Global consumption also deemed the standardisation of vocabulary and grammar for widespread understanding, unambiguous interpretation, and consumption. This resulted in the standardisation of the English language structure, grammar and vocabulary. One of the downsides of this standardisation was the loss of vernacular flavour and unique usage made popular by the likes of Shakespeare who invented his style and usage of the English language.

Global adoption of the English language led to the exponential rise in the English-speaking population the world over. A command and fluency in the English language began to be seen as a sign of scholarship and literary supremacy. Scientists, artists, and authors across the world were now able to find a much larger audience for their work. Their avenues for global collaboration increased significantly. Even local language works and scriptures were translated into the English language for wider consumption.

Also read : Role of Textbook in Language Teaching and Learning

The digital revolution introduced to us new and faster ways of communicating with each other. The introduction of emails, followed by the social media revolution, the SMS era, followed by the WhatsApp generation of communication has brought widespread changes in the way English is used for communication.

A new vocabulary is emerging in today’s digital world. Expressions such as selfie,’ ‘images,’ ‘unfriend’ and ‘LOL’ (laugh out loud), ‘OMG’ (Oh my God), ‘TTYL’ (talk to you later), are popularly used words for instant communication in the digital world. The introduction of the front camera in modern-day smartphones gave birth to the concept of a ‘selfie’. Facebook, the pioneering social media platform gave rise to a whole new lingo where the social connect was initiated using a ‘friend request’ and the same could be terminated by ‘unfriending’ an individual you don’t wish to continue connecting with.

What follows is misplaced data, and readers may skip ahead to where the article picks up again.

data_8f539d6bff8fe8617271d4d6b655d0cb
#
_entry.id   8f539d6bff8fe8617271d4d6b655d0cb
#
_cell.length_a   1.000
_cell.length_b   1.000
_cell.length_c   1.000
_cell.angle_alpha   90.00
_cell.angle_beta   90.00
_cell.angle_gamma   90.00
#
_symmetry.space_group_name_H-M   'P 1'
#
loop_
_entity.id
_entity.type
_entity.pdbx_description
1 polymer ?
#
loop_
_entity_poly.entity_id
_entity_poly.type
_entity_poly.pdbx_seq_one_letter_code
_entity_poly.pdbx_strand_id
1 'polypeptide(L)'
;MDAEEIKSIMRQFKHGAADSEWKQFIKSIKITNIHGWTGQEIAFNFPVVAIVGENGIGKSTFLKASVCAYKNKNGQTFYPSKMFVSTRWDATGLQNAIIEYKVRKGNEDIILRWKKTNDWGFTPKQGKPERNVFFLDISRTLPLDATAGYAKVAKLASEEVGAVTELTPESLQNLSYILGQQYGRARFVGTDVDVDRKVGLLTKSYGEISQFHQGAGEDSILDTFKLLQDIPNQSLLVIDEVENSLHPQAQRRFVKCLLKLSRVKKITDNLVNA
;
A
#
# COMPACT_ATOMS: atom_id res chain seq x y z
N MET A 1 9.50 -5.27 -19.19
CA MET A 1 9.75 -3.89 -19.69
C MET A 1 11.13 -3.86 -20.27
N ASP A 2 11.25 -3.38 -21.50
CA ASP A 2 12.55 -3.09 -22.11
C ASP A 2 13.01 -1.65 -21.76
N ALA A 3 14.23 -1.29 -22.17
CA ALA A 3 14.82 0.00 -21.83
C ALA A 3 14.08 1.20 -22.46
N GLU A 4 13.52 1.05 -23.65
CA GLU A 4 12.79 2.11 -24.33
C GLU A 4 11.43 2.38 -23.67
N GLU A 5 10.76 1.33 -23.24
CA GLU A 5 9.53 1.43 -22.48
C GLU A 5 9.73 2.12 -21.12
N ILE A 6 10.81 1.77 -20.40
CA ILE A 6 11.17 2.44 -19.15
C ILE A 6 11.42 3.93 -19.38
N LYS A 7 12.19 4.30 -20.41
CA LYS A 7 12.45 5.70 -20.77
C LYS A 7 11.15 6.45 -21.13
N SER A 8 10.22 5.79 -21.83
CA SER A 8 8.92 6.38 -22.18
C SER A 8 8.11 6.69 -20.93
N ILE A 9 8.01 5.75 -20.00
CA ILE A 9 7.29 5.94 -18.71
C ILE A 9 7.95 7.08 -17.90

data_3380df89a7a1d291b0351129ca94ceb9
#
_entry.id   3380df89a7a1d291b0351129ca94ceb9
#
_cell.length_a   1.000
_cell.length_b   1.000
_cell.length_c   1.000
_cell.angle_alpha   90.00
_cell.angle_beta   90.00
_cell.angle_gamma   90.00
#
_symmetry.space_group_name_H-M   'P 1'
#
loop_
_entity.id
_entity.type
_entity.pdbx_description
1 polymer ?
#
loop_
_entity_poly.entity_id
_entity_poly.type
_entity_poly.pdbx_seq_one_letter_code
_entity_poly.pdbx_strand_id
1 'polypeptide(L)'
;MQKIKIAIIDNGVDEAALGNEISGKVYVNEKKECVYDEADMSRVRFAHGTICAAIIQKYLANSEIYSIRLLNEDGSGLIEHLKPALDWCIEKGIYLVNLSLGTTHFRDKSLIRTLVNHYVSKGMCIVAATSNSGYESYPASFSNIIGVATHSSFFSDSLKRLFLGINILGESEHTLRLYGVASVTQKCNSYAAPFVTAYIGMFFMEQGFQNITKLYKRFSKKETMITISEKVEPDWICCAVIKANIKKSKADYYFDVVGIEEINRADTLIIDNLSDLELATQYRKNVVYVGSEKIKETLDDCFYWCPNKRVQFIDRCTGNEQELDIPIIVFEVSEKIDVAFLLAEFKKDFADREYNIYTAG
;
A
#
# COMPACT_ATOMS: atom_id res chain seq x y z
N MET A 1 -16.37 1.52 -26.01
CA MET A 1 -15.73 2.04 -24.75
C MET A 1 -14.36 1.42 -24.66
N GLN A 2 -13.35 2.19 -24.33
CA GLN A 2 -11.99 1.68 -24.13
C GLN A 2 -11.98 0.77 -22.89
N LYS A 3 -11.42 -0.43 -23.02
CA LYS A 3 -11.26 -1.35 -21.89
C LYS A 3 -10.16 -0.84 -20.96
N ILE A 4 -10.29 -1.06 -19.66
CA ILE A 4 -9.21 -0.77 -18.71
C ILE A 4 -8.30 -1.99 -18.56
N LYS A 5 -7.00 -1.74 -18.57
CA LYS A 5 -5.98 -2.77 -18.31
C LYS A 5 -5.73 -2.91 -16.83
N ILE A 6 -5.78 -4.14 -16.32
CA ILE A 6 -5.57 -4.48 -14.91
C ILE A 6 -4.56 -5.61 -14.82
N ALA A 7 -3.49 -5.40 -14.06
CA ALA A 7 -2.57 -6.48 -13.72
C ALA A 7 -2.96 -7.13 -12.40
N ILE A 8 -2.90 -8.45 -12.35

The world of 140 characters introduced by Twitter stretched our creative imagination of compressing as many ideas as possible within the tight 140-character limit. Short-hand was a very niche form of English used in specific professions such as journalism.

However, the Twitter era took it to a whole new level. The instant messaging era with dwindling attention spans introduced a whole new form of English parlance. ‘By the way’ became btw, ‘Good Morning’ became Gm, and Goodnight became Gn. Talk to you later ended up just being TTYL. It doesn’t stop with cutting short the words. The social messaging era also led to the invention of new expressions suitable for the modern era. Expressions such as BAE (Before Anyone Else), BFF (Best Friend Forever), LOL (Laughing Out Loud), and even ROFL (Rolling on the Floor Laughing Out Loud) stretched the limits of our short-hand expression.